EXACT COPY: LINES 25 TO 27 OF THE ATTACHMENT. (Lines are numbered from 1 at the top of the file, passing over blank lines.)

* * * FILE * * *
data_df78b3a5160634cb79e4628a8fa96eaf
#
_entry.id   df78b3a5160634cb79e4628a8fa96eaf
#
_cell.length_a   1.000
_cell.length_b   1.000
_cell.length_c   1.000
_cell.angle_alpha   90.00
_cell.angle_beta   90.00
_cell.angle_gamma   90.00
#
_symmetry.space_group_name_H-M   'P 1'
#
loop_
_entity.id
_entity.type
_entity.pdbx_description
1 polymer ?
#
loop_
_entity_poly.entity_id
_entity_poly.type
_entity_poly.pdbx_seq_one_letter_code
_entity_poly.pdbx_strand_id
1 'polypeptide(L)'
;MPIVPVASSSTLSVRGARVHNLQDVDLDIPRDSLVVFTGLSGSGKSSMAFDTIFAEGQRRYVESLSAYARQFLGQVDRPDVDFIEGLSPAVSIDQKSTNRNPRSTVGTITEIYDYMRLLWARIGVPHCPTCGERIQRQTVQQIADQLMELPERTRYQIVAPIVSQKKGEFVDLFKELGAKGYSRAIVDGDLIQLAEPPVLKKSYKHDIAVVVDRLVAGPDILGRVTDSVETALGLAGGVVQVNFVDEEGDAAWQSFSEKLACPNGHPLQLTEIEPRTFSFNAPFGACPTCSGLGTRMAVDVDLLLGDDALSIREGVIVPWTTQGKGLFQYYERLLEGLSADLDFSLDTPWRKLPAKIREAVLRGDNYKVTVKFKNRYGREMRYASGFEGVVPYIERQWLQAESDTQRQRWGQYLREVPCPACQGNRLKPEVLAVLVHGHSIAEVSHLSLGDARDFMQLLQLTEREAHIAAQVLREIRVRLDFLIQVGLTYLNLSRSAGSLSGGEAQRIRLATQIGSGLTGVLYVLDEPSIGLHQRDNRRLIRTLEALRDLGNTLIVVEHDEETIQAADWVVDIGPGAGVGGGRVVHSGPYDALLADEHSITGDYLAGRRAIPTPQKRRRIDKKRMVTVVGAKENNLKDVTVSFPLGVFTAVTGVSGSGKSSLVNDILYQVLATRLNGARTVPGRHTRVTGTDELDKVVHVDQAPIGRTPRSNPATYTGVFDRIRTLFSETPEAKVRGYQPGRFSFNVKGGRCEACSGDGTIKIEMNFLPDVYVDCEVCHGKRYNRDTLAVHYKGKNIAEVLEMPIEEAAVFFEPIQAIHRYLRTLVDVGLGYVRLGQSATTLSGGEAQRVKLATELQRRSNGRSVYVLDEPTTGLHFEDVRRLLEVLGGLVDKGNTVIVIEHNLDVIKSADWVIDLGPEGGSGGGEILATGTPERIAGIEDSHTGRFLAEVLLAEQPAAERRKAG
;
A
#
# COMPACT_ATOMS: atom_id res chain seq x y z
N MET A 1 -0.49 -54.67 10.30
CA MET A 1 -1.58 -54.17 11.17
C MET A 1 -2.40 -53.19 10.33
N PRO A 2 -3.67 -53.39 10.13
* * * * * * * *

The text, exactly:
1 'polypeptide(L)'
;MPIVPVASSSTLSVRGARVHNLQDVDLDIPRDSLVVFTGLSGSGKSSMAFDTIFAEGQRRYVESLSAYARQFLGQVDRPDVDFIEGLSPAVSIDQKSTNRNPRSTVGTITEIYDYMRLLWARIGVPHCPTCGERIQRQTVQQIADQLMELPERTRYQIVAPIVSQKKGEFVDLFKELGAKGYSRAIVDGDLIQLAEPPVLKKSYKHDIAVVVDRLVAGPDILGRVTDSVETALGLAGGVVQVNFVDEEGDAAWQSFSEKLACPNGHPLQLTEIEPRTFSFNAPFGACPTCSGLGTRMAVDVDLLLGDDALSIREGVIVPWTTQGKGLFQYYERLLEGLSADLDFSLDTPWRKLPAKIREAVLRGDNYKVTVKFKNRYGREMRYASGFEGVVPYIERQWLQAESDTQRQRWGQYLREVPCPACQGNRLKPEVLAVLVHGHSIAEVSHLSLGDARDFMQLLQLTEREAHIAAQVLREIRVRLDFLIQVGLTYLNLSRSAGSLSGGEAQRIRLATQIGSGLTGVLYVLDEPSIGLHQRDNRRLIRTLEALRDLGNTLIVVEHDEETIQAADWVVDIGPGAGVGGGRVVHSGPYDALLADEHSITGDYLAGRRAIPTPQKRRRIDKKRMVTVVGAKENNLKDVTVSFPLGVFTAVTGVSGSGKSSLVNDILYQVLATRLNGARTVPGRHTRVTGTDELDKVVHVDQAPIGRTPRSNPATYTGVFDRIRTLFSETPEAKVRGYQPGRFSFNVKGGRCEACSGDGTIKIEMNFLPDVYVDCEVCHGKRYNRDTLAVHYKGKNIAEVLEMPIEEAAVFFEPIQAIHRYLRTLVDVGLGYVRLGQSATTLSGGEAQRVKLATELQRRSNGRSVYVLDEPTTGLHFEDVRRLLEVLGGLVDKGNTVIVIEHNLDVIKSADWVIDLGPEGGSGGGEILATGTPERIAGIEDSHTGRFLAEVLLAEQPAAERRKAG
;